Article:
As anticipated, Governor Cuomo’s wage board convened this afternoon in lower Manhattan and officially recommended that wages for fast-food workers be raised to $15 an hour. The move was expected, but it’s nevertheless a big victory for advocates of pay raises for fast-food workers around the state (and for people who say this move will pave the way for further wage hikes.) Currently, the state minimum wage is just $8.75 an hour, and the board’s proposal involves phasing the increase in over several years. In New York City, the minimum wage will increase to $10.50 on December 31, 2015, then increase as follows:
• December 31, 2016: $12.00
• December 31, 2017: $13.50
• December 31, 2018: $15.00
In the rest of the state, the wage increase will go as follows:
December 31, 2015: $9.75
December 31, 2016: $10.75
December 31, 2017: $11.75
December 31, 2018: $12.75
December 31, 2019: $13.75
December 31, 2020: $14.50
December 31, 2021: $15.00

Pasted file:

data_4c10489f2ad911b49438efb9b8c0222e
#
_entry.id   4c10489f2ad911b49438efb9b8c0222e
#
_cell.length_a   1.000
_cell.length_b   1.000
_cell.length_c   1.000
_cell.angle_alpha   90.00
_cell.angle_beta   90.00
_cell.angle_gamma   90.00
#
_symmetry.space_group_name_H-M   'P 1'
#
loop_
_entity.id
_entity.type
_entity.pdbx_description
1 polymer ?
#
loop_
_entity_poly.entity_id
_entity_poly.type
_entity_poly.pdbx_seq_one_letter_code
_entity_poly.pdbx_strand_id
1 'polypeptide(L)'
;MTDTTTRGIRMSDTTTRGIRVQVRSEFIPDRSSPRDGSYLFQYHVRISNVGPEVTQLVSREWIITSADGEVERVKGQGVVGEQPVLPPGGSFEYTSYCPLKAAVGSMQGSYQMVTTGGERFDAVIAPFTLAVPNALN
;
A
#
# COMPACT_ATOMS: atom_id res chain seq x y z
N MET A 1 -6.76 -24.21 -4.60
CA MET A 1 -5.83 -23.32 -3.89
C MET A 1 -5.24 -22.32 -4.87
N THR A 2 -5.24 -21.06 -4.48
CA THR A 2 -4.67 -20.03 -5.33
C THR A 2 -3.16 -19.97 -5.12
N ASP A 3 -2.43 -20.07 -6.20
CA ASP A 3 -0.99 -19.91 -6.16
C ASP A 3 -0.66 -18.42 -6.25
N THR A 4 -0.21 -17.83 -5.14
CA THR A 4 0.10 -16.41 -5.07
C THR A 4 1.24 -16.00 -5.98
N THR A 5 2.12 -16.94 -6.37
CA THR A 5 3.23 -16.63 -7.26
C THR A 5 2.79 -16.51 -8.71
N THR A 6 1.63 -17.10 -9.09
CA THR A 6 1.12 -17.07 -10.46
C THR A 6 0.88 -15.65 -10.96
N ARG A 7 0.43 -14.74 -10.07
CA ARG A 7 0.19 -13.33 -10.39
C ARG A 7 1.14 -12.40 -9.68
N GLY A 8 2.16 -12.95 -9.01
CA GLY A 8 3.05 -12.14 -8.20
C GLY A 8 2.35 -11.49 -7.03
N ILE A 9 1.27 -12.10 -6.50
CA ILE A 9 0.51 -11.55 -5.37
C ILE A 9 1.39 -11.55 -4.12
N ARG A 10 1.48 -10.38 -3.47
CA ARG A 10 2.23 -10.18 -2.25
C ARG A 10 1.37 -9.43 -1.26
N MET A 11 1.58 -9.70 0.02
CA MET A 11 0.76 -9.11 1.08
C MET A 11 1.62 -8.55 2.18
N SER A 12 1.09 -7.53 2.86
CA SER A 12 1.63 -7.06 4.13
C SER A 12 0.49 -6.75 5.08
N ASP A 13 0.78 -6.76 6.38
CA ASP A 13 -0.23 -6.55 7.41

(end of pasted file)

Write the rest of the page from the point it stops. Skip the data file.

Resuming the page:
As the board noted during today’s meeting, the differences in the phase-in schedules have to do not only with the increased cost of living in New York City, but also city restaurants’ increased business.
The restaurant industry, of course, has raised concerns over the pay increases, and the board said that the phase-in period is designed to give businesses time to adjust to the higher pay.
The board will make the full recommendation available today on the Department of Labor’s website. Next, the plan requires the approval from acting labor commissioner Mario Musolino, which is also expected. Once the wage is law, it will apply to any fast-food chain with 30 or more locations.